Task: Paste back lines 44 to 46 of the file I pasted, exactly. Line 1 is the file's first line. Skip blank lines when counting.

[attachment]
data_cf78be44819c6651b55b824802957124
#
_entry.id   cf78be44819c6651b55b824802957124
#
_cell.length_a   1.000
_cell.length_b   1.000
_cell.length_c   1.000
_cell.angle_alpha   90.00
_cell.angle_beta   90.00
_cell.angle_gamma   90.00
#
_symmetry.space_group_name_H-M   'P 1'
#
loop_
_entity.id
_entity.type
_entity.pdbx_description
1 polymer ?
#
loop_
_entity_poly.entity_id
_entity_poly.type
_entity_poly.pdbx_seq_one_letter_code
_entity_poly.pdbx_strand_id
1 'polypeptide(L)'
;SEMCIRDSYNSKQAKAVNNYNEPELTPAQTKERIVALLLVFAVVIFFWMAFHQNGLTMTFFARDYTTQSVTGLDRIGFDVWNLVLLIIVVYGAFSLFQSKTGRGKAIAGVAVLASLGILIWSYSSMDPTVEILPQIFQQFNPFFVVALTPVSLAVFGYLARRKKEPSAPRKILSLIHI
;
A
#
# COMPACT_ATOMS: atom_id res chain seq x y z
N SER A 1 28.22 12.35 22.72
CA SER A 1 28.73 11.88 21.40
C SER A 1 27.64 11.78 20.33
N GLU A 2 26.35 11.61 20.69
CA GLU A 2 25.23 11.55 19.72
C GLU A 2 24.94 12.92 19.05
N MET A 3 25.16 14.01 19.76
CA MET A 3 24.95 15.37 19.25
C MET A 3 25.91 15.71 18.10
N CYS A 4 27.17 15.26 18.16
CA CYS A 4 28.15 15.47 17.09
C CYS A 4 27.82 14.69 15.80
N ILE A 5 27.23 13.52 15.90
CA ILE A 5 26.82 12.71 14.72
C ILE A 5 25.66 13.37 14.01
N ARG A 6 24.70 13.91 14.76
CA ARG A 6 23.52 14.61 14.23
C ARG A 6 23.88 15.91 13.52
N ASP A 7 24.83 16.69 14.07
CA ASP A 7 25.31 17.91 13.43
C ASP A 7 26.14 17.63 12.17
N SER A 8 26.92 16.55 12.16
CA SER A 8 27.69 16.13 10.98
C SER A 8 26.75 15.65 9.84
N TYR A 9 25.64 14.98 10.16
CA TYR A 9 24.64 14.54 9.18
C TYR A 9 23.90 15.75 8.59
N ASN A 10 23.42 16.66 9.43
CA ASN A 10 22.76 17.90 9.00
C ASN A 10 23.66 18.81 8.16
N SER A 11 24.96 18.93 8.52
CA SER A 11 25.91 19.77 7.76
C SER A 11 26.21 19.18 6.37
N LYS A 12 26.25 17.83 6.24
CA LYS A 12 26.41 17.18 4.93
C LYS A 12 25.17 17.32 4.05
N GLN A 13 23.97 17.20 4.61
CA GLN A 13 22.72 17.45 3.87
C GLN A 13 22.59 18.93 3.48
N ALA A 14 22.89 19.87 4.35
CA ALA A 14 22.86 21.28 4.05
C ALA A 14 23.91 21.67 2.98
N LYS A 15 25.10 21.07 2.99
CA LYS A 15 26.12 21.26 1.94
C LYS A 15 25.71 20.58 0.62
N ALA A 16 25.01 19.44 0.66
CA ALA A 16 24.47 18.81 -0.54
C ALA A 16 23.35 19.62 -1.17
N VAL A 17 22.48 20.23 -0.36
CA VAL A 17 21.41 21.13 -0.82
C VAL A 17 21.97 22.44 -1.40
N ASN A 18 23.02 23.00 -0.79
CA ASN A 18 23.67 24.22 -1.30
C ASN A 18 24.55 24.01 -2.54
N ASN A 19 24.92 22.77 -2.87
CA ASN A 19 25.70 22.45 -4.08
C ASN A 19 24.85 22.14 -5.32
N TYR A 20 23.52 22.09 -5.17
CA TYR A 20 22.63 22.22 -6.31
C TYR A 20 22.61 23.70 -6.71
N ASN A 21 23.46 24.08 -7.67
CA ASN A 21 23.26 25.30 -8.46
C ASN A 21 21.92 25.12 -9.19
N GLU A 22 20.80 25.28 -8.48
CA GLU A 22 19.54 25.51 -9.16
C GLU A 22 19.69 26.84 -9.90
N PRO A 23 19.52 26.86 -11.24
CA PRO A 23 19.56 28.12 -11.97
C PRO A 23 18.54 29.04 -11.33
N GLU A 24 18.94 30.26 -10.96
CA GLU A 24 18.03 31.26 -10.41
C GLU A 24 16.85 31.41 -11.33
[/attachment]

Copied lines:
CA ILE A 5 26.82 12.71 14.72
C ILE A 5 25.66 13.37 14.01
N ARG A 6 24.70 13.91 14.76